I didn’t write much down in anticipation of this blog post when I was reading Rob Delaney’s memoir, Mother. Wife. Sister. Human. Warrior. Falcon. Yardstick. Turban. Cabbage. It wasn’t because I didn’t enjoy it, or didn’t find anything relevant or memorable to note. Quite the opposite, actually. Everything Delaney shares is just that, memorable and relevant. It’s also highly contextual, so sharing it here in little tidbits would sort of detract from the value and humor and beauty of his writing.

Instead, I’ll just wax poetic about Delaney for a moment, and maybe include some of the tidbits I did write down. He’s such a special type of comedian and writer, the rare one who can do great things with pen and paper and even greater ones with a microphone and a willing audience. He’s got this Hot Dad vibe about him, which he’s completely aware of and plays up, but his comedy is so much more complex and intelligent and fucked up than you could ever imagine or expect. He’s gained perspective since being an alcoholic (p. 35: “I figured it was better for her sanity to believe that her son was a drunk klutz than an actively suicidal daredevil with the stunt proficiency of a trash bag filled with blueberry yogurt”) and nearly killing himself (p. 127: “Dementia would certainly ride well on the thought grooves established by depression”), and now since being married with a bevy of what I presume will be very hairy male children (p. 175: “The way I see it, my new primary function on this earth is simply to die before my son”). His trains of thought veer in directions you’ve never considered before. To say he is honest would be horribly insulting, because his level of honesty and confidence and vulnerability haven’t really been reached by other comedians. He’s at once eloquent and nonsensical, perverse and sensitive, brilliant and silly.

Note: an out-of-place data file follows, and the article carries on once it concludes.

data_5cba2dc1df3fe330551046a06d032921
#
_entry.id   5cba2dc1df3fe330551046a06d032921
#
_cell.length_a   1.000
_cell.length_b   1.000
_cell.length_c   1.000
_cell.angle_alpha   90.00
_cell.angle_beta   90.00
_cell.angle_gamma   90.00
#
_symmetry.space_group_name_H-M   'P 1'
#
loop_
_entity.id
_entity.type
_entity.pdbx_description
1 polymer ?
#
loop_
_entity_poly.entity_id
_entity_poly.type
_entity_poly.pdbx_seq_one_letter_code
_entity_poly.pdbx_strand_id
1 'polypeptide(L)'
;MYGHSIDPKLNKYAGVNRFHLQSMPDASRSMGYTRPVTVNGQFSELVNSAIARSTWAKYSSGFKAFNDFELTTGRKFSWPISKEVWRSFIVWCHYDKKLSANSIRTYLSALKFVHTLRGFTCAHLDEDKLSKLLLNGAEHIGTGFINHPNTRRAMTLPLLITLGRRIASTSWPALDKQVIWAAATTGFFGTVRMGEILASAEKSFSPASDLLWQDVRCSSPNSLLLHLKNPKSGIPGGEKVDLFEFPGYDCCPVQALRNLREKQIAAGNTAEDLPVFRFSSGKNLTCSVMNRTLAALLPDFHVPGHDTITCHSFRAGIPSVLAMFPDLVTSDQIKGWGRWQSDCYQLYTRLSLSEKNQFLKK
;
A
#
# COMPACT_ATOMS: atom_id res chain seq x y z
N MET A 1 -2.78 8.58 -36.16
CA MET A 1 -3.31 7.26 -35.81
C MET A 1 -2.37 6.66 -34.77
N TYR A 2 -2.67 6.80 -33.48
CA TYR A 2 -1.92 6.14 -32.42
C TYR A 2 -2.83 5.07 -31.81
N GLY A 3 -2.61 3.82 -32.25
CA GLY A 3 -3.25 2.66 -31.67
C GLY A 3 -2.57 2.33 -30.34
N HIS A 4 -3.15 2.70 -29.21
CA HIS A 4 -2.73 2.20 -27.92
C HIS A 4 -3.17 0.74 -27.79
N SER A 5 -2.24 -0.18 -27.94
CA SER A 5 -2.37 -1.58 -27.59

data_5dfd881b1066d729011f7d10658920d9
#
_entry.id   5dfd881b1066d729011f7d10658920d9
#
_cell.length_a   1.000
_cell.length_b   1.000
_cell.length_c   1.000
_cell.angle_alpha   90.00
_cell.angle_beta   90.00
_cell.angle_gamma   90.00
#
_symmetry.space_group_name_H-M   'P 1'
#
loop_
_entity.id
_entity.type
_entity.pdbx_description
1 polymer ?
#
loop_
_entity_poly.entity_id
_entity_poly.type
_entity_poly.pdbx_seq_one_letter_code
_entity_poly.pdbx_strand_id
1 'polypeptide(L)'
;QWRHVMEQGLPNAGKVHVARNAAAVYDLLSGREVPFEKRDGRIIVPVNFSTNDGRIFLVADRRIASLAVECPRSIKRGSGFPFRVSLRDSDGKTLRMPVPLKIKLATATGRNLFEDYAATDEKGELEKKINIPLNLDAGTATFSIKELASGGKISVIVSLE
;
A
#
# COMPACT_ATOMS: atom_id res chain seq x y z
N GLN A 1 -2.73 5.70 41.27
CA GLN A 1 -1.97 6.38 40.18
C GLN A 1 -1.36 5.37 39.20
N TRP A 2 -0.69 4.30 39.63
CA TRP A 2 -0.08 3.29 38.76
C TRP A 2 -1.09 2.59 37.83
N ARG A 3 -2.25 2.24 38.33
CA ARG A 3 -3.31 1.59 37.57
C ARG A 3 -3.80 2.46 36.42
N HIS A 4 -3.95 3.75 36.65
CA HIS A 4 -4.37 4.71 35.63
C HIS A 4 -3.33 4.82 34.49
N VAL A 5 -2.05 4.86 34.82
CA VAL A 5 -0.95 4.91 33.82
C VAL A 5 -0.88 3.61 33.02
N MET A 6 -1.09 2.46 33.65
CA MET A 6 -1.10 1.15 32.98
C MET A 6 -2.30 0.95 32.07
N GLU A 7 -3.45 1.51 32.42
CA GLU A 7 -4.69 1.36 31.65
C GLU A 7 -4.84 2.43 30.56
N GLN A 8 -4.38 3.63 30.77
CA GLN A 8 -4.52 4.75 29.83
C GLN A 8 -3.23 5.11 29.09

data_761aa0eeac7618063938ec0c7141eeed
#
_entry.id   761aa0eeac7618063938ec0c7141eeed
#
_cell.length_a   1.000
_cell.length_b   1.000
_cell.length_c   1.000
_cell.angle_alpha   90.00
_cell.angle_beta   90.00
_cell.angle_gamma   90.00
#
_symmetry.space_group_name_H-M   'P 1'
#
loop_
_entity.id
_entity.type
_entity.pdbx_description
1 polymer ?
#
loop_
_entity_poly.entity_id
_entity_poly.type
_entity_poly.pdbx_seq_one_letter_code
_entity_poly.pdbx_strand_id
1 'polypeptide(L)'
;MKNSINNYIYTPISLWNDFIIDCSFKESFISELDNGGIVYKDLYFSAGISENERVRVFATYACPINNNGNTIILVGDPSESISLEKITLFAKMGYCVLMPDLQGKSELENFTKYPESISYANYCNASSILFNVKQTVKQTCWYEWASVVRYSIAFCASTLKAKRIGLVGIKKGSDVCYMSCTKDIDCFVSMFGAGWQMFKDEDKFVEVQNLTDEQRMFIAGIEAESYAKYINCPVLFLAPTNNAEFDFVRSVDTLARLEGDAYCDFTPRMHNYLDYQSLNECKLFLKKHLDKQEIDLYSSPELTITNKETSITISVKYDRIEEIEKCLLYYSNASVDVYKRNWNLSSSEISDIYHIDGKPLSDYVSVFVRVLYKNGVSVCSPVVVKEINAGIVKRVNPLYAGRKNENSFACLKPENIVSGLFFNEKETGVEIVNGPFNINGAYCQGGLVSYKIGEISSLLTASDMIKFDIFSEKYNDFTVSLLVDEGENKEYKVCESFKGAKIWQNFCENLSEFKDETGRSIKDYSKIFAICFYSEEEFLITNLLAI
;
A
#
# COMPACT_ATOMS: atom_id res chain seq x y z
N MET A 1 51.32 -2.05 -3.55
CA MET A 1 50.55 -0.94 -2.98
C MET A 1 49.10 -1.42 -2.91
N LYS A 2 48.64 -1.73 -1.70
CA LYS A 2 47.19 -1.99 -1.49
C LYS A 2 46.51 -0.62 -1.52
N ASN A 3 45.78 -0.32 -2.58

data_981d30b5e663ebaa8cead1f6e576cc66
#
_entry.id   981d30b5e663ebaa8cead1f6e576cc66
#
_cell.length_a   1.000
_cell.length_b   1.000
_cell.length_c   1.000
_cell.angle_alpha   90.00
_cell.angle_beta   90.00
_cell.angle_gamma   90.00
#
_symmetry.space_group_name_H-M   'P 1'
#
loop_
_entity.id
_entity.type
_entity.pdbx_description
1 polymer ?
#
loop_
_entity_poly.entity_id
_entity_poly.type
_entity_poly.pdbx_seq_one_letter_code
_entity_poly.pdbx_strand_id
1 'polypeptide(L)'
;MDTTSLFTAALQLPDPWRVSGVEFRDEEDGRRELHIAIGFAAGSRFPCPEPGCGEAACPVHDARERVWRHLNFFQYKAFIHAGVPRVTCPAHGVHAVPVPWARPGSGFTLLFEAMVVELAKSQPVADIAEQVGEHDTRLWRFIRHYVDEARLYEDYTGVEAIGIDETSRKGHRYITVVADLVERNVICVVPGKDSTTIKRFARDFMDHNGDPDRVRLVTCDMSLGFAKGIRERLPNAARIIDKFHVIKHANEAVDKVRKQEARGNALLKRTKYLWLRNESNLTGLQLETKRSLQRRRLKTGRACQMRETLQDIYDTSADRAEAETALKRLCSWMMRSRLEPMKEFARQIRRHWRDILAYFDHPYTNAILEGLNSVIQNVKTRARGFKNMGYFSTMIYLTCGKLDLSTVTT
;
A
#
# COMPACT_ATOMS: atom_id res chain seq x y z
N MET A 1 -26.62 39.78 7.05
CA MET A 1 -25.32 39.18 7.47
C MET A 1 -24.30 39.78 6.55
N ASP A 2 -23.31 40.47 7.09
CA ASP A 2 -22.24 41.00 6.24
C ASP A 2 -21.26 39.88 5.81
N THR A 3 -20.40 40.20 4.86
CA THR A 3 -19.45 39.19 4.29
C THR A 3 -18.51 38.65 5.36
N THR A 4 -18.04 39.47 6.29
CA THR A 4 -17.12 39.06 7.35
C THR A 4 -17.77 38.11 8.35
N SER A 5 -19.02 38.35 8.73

I first saw him at Cobb’s in San Francisco, and most recently at the Bell House in Brooklyn. Both times he utterly delighted and surprised me, and reading his book is like getting to experience that all over again, at your own pace. He’s a furiously hard worker, and I can’t imagine anyone consuming his comedy or writing and not being entertained or enlightened.

Delaney 2016! Just kidding, #ImWithHer. (He is too.)


I forget how or why I decided I needed to read some Alice Munro, but I remember thinking she seemed like the kind of person I might take a chance on identifying with. Runaway is a very nice, surprising collection of essays, with individual pieces that I found moving and relatable, but on the whole, I’m not sure Munro is for me.

Munro has a way of building a beautiful world, dropping in incredibly sympathetic characters and then saturating that world with those characters’ crunchiest, least appealing traits. I’m with her when she introduces the characters, and even when she lets us get to know them a bit, but then she has this tendency to layer in details of the emotionally-unimportant or visually-repulsive variety.

I’ll first share a few of those pleasant, world-building snippets. Here are a couple simple, specific descriptions of the houses in a small town: “… with a yard full of firewood, lumber and tires, cars and parts of cars, broken or usable bikes, toys, all the things that have to sit outside when people are lacking garages or basements” and “… most of the houses are like those in the woods, each one in its own wide cluttered yard, as if they have been built within sight of each other only accidentally” (p. 50). See, that’s nice. This one is, too, even if it sounds a touch outdated: “That was what a girl should be, to be fallen in love with” (p. 164).

But Munro can go dark, too. At one point she describes rape as “being broken into,” which is at once beautiful and horrifying. And this passage on adultery, from p. 174, sneaks up on you: “And she thought it must be a relief to Maury to be driving down the highway by himself, rearranging his impressions of his Grace so that he could stay wholeheartedly in love with her.”